Juliet Goodfriend, from the Bryn Mawr Film Institue presented one of my favorite parts of each Convergence - the unveiling of survey data collected from attending theaters. The Nick was singled out as being one of only a handful of theaters to have participated in the survey every year (yes, we try to do our homework).  The data covers everything from ticket sales, revenue breakdowns, seating capacity, programming offerings and more.  My favorite statistic is always how much ticket sales increase with the adding of additional screens.  The big take away again this year is that we should all plan to add additional screens, not additional seats, to generate more revenue. It all just makes us so excited about the eventual opening of our second screen.  Other data of note is that the Nick’s per capita concessions sales figures are about on par with our peers and our ticket revenue for only a single screen is also near the national average.

Ava DeVernay with members of the cast of Middle of Nowhere.

I just had the chance to chat with Ava DuVernay, director of  Middle of Nowhere (playing at the Nick through Thursday). I'm really excited that she's here at the Convergence this year and am looking forward to her panel on race and the art house.


On the Road with the Nick -- 5th and Final Post in their Guest Blog Series

Our Friends at the Nick have taken to the highway and are out on one of the greatest of American adventures – the ROAD TRIP! Happily, they’re sharing their news from the road with us via the Jasper blog. Below is the final installation from the great adventurers’ travel(b)log. Thank you everyone for reading about our travels this week.  We couldn't have had this amazing experience without Leveraging Investments in Creativity (LINC), and we couldn't have had a better outlet to share our story with than the wonderful people at Jasper.  If there is one thing this trip has taught us, it is that an art scene is necessary for any city to truly be great.  Columbia has a wonderful art scene, and we know that Jasper plays a big role.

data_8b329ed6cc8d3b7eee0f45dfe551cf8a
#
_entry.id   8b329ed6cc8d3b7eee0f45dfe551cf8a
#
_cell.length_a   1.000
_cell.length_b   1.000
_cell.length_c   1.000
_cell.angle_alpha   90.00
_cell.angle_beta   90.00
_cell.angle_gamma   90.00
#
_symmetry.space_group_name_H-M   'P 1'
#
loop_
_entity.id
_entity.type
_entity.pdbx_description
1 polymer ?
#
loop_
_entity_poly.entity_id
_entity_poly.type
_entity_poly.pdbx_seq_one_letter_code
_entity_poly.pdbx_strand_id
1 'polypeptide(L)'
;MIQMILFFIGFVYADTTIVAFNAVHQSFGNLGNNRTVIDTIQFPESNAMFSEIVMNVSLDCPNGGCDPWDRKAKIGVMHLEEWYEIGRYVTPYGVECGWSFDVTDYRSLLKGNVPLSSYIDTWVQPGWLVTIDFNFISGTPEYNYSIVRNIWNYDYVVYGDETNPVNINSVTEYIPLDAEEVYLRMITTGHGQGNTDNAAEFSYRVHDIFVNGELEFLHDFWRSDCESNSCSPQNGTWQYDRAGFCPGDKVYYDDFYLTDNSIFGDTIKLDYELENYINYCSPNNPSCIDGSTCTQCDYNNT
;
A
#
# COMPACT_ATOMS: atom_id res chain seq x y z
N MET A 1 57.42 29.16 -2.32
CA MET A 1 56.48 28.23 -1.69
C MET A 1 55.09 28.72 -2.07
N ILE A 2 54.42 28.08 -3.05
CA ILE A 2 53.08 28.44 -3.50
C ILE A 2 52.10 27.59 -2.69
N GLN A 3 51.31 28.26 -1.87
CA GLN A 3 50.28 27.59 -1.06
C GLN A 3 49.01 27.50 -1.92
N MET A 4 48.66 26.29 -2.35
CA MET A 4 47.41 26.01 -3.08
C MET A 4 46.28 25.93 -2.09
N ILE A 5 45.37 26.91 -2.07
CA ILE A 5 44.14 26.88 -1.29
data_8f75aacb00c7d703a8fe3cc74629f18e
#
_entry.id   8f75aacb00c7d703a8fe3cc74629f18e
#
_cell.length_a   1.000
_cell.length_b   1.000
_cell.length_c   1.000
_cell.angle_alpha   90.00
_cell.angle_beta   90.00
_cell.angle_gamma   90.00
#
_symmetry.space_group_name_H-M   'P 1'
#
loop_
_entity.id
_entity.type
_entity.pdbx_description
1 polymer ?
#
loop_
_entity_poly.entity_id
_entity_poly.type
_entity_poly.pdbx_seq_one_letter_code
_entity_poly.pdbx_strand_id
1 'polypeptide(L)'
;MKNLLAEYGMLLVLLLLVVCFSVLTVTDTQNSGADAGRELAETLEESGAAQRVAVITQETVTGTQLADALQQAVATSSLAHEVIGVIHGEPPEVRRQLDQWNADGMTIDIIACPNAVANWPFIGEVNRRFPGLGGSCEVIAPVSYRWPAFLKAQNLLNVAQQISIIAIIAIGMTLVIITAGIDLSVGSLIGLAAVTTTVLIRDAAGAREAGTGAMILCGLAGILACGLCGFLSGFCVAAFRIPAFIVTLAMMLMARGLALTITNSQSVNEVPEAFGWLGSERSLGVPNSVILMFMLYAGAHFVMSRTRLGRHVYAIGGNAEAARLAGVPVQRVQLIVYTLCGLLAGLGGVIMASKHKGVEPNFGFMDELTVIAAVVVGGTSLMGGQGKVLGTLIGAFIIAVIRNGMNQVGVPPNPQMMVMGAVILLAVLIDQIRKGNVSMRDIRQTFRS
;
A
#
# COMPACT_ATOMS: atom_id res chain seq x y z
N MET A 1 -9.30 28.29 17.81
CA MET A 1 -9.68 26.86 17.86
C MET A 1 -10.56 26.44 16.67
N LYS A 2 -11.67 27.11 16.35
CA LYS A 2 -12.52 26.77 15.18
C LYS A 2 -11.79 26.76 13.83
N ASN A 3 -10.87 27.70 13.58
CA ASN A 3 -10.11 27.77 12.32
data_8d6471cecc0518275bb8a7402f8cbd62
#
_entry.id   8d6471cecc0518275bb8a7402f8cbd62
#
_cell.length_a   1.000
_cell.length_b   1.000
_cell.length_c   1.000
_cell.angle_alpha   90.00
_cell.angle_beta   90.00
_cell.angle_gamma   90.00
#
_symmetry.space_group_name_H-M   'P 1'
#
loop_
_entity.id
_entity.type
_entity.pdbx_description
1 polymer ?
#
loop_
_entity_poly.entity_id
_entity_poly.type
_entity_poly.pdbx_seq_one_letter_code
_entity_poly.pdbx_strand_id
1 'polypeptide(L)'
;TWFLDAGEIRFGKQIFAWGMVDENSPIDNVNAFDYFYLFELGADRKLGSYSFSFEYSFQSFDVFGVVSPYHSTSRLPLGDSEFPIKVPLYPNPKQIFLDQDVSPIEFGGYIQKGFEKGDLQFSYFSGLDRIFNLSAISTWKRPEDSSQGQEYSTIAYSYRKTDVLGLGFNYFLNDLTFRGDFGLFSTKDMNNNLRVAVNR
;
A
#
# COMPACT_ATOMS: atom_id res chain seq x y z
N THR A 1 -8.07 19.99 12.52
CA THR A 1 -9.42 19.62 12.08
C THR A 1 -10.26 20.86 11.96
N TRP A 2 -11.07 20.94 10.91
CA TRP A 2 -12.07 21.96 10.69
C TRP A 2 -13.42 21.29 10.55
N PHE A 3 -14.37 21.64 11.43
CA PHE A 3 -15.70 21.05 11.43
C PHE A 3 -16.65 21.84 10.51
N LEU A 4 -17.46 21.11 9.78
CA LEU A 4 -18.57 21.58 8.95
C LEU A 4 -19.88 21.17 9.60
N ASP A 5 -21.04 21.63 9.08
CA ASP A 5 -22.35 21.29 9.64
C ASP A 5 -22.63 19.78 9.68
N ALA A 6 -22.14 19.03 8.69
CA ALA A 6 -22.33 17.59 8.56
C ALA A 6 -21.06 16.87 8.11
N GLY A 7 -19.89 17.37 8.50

Our final official day of the trip happened at the awesome Belcourt Theatre in Nashville.  We all got to spend time with our counterparts at the theater, learning how we can be better, and how we can bring new knowledge to the Nick!

Andy started the day off before all of us. He went in early to hang out with Stephanie Silverman, Executive Director of the Belcourt.  He learned a lot, and is eager to get back and start getting all of us to try some new things.  He even had the opportunity to talk about programming with Toby Leonard, who is also a former Indie Grits juror.

Heather wasted no time, hanging out with Melinda Morgan, the Director of Operations.  So much so that she volunteered to scoop popcorn and fill drinks for two of the showtimes!  Claire had a lovely time with Elle Long, their membership coordinator.  (unfortunately no picture exists).  We even ran into another juror at the offices of Janus Films Nashville (in the Belcourt).  It is always a pleasure to see Sarah Finklea, she is a really fantastic person, and we were thrilled she had moved to Nashville and was conveniently located at the Belcourt. We were able to unwind with a nice meal at Southern where Heather got to pick out her steak!

Today we head back to Columbia, and I think the staff all needs a little down time to take in everything we saw.  Thanks again to Jasper, and we look forward to the future of the Nick!